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    Unhappy Subject trend from Pubmed


    Hi All

    I am trying to get the subject trend from pubmed for literature review. Doing this manually is turning out to be tedious. I came across a fellow R blogger who has provided with a solution using R and Perl for obtaining the subject trend from pubmed.

    I am totally new to Perl. I am not sure why I get this error.

    This is what I was asked to do.

    I downloaded the archive from a website (I am not allowed to post URL in this forum coz I am beginner) and ran those commands.

    tar -xzf TGen-EUtils-0.13.tar.gz
    cd TGen-EUtils-0.13
    ## instruction are in the INSTALL file
    perl Makefile.PL
    make
    make test


    I use windows.

    I get the error:
    'make' is not recognized as an internal or external command.


    I have a file called Makefile in my directory.

    Could you kindly help me with is.

    Thank you.
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    'make' is a program that usually comes with your compiler tools so that you can run a build routine. Windows doesn't provide a compiler by default. There are many differences between Windows and Unix tools such that it is difficult to have share code between them.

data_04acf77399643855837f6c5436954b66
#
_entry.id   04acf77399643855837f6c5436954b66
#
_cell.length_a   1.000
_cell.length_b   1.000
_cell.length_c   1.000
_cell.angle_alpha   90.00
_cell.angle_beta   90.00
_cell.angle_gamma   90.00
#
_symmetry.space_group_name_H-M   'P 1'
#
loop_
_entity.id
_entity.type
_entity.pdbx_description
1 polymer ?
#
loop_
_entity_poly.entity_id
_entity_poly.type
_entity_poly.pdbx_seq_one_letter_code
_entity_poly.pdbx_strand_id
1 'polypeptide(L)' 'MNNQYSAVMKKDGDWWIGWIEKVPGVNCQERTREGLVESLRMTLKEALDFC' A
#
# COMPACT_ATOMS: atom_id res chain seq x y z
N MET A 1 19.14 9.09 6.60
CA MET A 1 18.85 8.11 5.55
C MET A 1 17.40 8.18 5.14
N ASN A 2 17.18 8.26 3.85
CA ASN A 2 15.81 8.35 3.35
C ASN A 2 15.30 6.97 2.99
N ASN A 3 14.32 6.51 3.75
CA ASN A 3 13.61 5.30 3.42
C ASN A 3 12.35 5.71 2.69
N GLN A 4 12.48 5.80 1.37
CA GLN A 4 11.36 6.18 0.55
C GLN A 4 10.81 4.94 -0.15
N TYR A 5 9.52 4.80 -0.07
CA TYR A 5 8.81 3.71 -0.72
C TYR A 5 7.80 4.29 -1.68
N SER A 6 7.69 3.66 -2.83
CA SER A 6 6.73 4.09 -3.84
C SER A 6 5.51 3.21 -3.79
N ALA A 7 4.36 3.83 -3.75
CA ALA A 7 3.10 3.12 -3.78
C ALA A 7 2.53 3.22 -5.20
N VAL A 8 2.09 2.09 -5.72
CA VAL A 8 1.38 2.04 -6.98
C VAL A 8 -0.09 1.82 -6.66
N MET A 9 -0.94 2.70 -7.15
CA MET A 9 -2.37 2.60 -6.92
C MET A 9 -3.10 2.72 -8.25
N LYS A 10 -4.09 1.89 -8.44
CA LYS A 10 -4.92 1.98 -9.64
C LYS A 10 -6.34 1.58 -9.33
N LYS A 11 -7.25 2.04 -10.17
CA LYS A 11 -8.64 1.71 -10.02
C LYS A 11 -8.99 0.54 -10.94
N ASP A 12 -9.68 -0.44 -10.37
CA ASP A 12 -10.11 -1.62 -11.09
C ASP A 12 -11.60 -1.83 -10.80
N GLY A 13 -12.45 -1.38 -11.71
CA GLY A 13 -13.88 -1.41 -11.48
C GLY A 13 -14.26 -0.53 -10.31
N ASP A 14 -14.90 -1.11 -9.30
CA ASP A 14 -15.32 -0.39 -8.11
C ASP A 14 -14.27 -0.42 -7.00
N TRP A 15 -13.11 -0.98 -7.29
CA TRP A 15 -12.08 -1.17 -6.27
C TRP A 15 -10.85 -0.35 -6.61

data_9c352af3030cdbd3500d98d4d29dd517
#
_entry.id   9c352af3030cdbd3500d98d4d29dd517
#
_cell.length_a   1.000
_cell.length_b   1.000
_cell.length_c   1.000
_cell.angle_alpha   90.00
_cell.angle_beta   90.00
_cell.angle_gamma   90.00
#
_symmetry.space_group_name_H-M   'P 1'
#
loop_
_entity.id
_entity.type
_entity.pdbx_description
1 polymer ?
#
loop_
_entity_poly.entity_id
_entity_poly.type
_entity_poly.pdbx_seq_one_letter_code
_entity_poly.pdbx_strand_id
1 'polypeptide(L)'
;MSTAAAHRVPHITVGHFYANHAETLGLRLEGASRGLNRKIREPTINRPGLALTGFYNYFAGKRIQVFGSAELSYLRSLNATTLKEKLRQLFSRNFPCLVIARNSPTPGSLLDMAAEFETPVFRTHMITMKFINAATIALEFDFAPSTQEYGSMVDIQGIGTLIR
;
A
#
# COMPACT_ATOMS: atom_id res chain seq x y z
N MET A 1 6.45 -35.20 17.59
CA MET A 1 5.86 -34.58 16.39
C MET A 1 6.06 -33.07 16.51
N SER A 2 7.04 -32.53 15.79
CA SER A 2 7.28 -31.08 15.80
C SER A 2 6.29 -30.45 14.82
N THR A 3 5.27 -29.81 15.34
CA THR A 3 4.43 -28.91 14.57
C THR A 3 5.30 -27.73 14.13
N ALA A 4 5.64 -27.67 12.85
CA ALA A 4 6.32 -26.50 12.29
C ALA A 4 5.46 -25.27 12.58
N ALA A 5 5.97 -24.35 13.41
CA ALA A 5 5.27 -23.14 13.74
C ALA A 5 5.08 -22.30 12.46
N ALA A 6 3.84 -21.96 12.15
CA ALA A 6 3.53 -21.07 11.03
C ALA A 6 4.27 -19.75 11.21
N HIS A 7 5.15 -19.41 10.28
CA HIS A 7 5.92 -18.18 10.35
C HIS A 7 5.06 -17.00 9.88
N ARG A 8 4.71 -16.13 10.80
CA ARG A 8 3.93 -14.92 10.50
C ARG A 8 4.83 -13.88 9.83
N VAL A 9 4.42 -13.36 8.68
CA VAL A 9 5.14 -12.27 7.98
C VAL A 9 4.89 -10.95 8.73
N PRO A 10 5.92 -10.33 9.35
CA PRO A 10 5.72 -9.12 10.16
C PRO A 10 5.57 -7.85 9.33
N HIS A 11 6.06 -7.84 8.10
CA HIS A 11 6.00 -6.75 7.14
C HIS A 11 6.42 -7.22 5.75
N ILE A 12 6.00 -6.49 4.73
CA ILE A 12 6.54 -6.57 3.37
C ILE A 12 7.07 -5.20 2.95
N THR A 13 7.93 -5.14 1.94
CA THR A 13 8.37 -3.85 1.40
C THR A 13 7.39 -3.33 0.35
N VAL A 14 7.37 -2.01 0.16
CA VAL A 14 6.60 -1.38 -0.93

For that reason, ActiveState perl provides ppm, which is a repository of pre-built modules for Windows you can download. The drawback is that only major modules are generally provided. It's unlikely the one you want will be available there.

    I know that Strawberry perl, which is a newer Windows perl version, includes build tools so that you might have better luck installing modules.

    It's also possible that the module you want is pure-perl, but you'd have to look at the manifest to see if it is. Pure perl modules can be installed manually without building.

    If you don't mind dual-booting, you could install Linux on a partition and have a no-compromise perl laboratory. It's fun too.
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    Originally Posted by keath
    If you don't mind dual-booting, you could install Linux on a partition and have a no-compromise perl laboratory. It's fun too.
    An alternative might be Cygwin, a Linux-like environment under Windows.
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    Another option would be to install the MinGW module which provides the required compiler so you can compile and install modules via cpan. MinGW is in ActiveState's repository.

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